The Character of Claudius in Shakespeares Hamlet Essay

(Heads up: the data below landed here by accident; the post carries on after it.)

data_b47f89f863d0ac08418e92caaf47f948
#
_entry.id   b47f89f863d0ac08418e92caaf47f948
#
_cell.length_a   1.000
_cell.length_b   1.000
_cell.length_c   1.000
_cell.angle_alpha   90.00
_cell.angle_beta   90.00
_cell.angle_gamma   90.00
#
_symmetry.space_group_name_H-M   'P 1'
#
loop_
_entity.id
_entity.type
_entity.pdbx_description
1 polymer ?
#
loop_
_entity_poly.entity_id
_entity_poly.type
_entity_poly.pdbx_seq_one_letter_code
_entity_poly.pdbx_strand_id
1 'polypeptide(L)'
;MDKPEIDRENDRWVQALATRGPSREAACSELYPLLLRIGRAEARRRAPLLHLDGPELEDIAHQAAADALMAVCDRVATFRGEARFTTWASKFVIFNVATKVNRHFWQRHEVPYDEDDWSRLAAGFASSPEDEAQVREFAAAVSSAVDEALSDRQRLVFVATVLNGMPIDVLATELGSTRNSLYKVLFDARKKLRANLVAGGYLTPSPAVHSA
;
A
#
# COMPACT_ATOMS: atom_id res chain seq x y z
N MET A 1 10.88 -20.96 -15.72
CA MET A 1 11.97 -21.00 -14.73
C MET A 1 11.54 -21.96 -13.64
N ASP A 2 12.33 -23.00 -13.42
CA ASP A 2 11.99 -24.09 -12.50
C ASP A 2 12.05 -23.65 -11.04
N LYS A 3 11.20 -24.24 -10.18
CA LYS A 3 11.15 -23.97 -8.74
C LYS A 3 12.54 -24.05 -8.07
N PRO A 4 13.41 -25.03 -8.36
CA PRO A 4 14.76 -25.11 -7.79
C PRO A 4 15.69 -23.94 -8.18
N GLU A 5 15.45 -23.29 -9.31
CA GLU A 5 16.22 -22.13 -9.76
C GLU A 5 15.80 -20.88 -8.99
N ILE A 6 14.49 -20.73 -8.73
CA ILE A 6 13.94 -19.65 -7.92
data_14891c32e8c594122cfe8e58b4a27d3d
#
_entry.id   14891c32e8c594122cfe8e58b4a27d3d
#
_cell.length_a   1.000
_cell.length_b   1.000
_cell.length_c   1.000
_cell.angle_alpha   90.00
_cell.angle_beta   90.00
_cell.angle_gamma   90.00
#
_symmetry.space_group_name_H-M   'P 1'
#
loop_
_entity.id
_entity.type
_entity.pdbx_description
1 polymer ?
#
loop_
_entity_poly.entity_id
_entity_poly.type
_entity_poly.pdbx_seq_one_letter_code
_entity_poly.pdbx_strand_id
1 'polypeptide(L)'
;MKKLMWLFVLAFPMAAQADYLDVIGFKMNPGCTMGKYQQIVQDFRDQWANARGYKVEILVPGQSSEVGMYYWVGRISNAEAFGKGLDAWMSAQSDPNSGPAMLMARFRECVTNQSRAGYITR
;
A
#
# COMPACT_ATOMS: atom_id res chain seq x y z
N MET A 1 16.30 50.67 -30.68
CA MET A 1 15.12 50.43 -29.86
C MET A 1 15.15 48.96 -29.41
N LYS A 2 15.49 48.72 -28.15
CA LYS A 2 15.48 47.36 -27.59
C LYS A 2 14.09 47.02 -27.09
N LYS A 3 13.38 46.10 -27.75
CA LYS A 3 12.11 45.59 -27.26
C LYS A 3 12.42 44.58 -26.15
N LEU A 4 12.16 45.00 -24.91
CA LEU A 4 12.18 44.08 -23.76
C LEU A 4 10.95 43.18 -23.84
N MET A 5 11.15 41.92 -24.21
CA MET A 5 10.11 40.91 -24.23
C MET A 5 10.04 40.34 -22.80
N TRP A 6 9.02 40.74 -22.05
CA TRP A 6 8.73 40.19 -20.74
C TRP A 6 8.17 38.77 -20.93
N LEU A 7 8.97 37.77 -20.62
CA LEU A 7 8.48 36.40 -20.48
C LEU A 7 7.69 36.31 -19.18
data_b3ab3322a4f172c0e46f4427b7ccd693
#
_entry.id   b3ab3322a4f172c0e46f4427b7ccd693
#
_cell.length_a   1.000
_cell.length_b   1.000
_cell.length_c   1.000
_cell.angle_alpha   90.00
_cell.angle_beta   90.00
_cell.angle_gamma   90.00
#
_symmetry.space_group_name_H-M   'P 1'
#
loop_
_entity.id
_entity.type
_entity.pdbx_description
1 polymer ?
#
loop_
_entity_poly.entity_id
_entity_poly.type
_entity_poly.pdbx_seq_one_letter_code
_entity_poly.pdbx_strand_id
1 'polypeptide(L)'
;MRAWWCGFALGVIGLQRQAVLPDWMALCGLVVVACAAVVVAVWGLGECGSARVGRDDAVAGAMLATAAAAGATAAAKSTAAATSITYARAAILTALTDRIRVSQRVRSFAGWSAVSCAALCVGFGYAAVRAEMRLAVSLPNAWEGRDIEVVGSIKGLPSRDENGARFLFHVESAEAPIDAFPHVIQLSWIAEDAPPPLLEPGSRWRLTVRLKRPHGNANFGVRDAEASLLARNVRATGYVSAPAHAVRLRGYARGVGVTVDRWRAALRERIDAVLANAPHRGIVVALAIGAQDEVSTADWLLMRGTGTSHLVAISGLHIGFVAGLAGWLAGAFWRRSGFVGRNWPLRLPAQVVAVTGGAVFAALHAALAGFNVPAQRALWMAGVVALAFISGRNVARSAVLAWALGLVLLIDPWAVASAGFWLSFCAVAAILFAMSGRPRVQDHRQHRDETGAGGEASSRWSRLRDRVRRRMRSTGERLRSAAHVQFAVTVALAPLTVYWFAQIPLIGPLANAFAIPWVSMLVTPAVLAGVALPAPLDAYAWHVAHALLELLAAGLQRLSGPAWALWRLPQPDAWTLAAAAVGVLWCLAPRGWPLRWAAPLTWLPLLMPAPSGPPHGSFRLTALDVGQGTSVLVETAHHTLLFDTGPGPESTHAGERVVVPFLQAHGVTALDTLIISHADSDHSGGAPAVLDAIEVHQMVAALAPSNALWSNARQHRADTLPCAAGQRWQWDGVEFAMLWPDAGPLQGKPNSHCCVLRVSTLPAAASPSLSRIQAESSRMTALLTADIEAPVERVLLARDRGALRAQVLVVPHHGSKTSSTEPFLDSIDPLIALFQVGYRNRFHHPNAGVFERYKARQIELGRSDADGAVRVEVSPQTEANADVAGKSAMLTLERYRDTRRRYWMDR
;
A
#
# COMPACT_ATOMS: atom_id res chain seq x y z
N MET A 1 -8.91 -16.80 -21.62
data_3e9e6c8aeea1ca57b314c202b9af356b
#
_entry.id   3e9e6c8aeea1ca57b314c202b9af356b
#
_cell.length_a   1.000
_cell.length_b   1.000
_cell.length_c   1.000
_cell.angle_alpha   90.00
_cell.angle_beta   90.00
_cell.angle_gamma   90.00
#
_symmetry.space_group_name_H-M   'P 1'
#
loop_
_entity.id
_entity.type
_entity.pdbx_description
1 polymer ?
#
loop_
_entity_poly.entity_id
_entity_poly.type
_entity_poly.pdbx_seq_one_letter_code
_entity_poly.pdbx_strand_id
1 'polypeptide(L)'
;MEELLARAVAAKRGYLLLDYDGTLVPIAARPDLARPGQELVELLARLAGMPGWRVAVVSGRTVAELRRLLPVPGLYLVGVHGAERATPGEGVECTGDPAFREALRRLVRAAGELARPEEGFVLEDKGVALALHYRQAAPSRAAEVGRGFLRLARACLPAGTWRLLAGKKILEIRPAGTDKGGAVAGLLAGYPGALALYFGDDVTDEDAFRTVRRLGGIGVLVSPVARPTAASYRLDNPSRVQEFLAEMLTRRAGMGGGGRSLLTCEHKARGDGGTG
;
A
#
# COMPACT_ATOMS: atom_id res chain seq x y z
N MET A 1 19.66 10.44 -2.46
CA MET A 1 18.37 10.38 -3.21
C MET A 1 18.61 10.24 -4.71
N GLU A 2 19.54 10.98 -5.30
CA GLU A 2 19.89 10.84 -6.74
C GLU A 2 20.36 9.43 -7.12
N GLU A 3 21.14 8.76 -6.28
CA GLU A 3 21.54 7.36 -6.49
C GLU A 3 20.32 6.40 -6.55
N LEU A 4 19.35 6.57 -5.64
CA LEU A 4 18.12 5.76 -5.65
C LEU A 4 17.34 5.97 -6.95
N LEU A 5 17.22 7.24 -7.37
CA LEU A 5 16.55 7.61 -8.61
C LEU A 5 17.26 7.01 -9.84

The Character of Claudius in Hamlet Shakespeare presents Claudius as a character with many faces yet the audience can clearly understand his motives and ambition throughout the play. His character does however change and we clearly see how his evilness and weakness increases as his need to escape discovery and his clandestine nature in doing so, is revealed. It is in Act one scene two that we are first introduced to the character of Claudius. The impression made by him is that of a powerful and controlled man who is respected by most. His mannerisms of speech are graceful and are nothing less than the words of a king, to bear our heats with grief, and our whole kingdom. Claudius is presented to us by†¦show more content†¦Hamlet is not convinced but Claudiuss eloquent and graceful words are seemingly enough to win over the heart of Denmark. Through yet of Hamlet our dear brothers death, the memory be green, and that it us befitted, to bear our hearts in grief. Shakespeare uses the technique of giving Claudiuss language a double meaning to portray to the audience his deceptive and two-sided character. Yet still, in these early stages on the play the audience is still yet to learn of the kings spiteful murder and in his speech he compares the body of his brother to that of the first corpse referring to Abel. It is unconscious but dramatic irony used here by Shakespeare as Claudius committed the same crime as Cain. Shakespeares use of dramatic irony here engages the audiences interest and adds tension. Moreover, it makes Claudius seem vulnerable as his avenger is trying to out step him. Unlike the procrastinating Hamlet, the king is straightforward be as ourself in Denmark. Madam come. discreet and acts without hesitating although he usually incorporates the help of other characters of lower status than himself to do his deeds can you by no drift of conference get from him why he outs on this confusion? Hamlet has little respect for Claudius due to the circumstances of his mothers marriage and condemns him as a drunkard toShow MoreRelated Hamlet: The Character of Claudius in Shakespeares Hamlet Essay1330 Words   |  6 PagesHamlet: The Character of Claudius  Ã‚  Ã‚  Ã‚  Ã‚  Ã‚  Ã‚  Ã‚   Of all the characters in Shakespeares Hamlet, perhaps the role of Claudius is the most intriguing and crucial. Claudius is the most controversial, the most mysterious and the most talked about character in this play. Many people look at Claudius and only see a villain, but there are additional sides to him that are often overlooked: Claudius the father, the husband, the ruler and the mortal individual. In this play the characters are not super-humanRead More The Character of Claudius in Shakespeares Hamlet Essay805 Words   |  4 PagesThe Character of Claudius in Hamlet As a supporting character in Shakespeare’s play, Hamlet, Claudius is not developed to his full potential. His primary role in the play is to initiate Hamlets confusion and anger, and his subsequent search for truth and lifes meaning. But Claudius is certainly not a static character. While Claudius’ qualities are not as thoroughly explored as Hamlets,   the treacherous King of Denmark is a complete character. When we first see Claudius, he strikes usRead More The Character Horatio in Shakespeares Hamlet Essay1248 Words   |  5 PagesThe Character Horatio in Shakespeares Hamlet In the play Hamlet, by William Shakespeare, the confidant Horatio is created to serve a number of different purposes. Horatio is a flat character. He is a loyal, obedient, and trustworthy companion to Hamlet. His character does not undergo any significant transformation throughout the play, except that he serves as a witness of the death of Hamlet, Claudius, and Gertrude. Horatios role in the play seems to be as a utilitarian character that ShakespeareRead MoreHamlet: King of the Jungle638 Words   |  3 PagesHamlet: King of the Jungle â€Å"Oh yes, the past can hurt. But the way I see it you can either run from it or learn from it.† Many words from Disneys The Lion King still ring true in the minds of those who watched as a child. Besides teaching children an important lesson about â€Å"The Circle of Life†, the animated film also serves as a strong interpretation of William Shakespeares Hamlet, Prince of Denmark. While this connection is lost on the audience of children, it seems obvious to those who areRead MoreShakespeare Is The Greatest Masterpiece Ever Written? Essay1710 Words   |  7 Pagestranslation. Shakespeare’s eloquent execution of rhyme and flowing images commands a locution that slips from the tongue like silken cream, and this gifted style doesn’t transfer into modern language. Unfortunately, many students cheat themselves of Shakespeare’s brilliance only reading the modern translation and altogether missing the beauty of his artistic mastery of words. These words are read throughout the world, in many different countries and in many different languages. Shakespeare’s broad andRead MoreWilliam Shakespeare s Hamlet - Longing For Revenge1304 Words   |  6 Pagesheights until around the 19th century. In all of Shakespeare’s astounding plays, Hamlet is by far seen as the most remarkable. William Shakespeare’s Hamlet, in its amazing eloquence, was finally produced and acted out in English in 1600. The tragedy, although remarkable, is twice the length of any other play on stage. Shakespeare’s Hamlet is based on the story of a man named Hamlet who has recently lost his father, the king. Although Hamlet is sad, he is strong and believes he can move on, untilRead MoreAn author can reveal characteristics of characters in literature through several different methods.900 Words   |  4 PagesAn author can reveal characteristics of characters in literature through several different methods. Some common methods of characterization include one’s appearance, speech, thoughts, name, actions, and emotions. However, unconventional means can also be used, such as imagery, which is visually descriptive or figurative language. In Hamlet, by William Shakespeare, image ry is used to characterize central characters to the play. Firstly, Hamlet’s characteristics are revealed through the imagery ofRead MoreAnti-Idealism In Shakespeares Hamlet1563 Words   |  7 Pagesanalyzes Shakespeare’s works and how they function as a shift between these two worlds. Specifically, he examines Shakespeare’s rejection of the â€Å"religious ideal [and] the ideal of contempt,† as well as his use of skepticism and â€Å"uncertainties, mysteries, and doubts without driving forward to conclusions.† Furthermore, Edmundson discusses how Shakespeare dismissal of these ideals worked as a reflection of modern societies shift away from the ideals of the ancient world, however Shakespeare’s works alsoRead MoreRevenge in Hamlet1070 Words   |  5 Pagesstory lines of Shakespeare’s plays, Hamlet is definitely one of them. In William Shakespeare’s play Hamlet, Fortinbras, Hamlet and Laertes each demonstrate the ways reveng e leads to tragedy when they are unable to cope with the loss of a loved one. Young Fortinbras has intentions of honoring his father’s loss by gaining the territory that was rightfully theirs. The lengths he is willing to go compare to Hamlet’s determination to seek revenge upon his uncle, and father’s murderer, Claudius. Hamlet’s hopesRead MoreHamlet: a Feminist Approach Essay examples1224 Words   |  5 PagesHamlet: A Feminist Approach Sexism: the belief or attitude that one sex is inherently superior to, more competent than, or more valuable than the other (most commonly used for male superiority). This idea that women are weak is not a new one in the modern world. It has been studied for countless years along with the concept of a patriarchal society. A patriarchy is defined as a system of society or government in which men hold the power and women are largely excluded from it. Such systems currently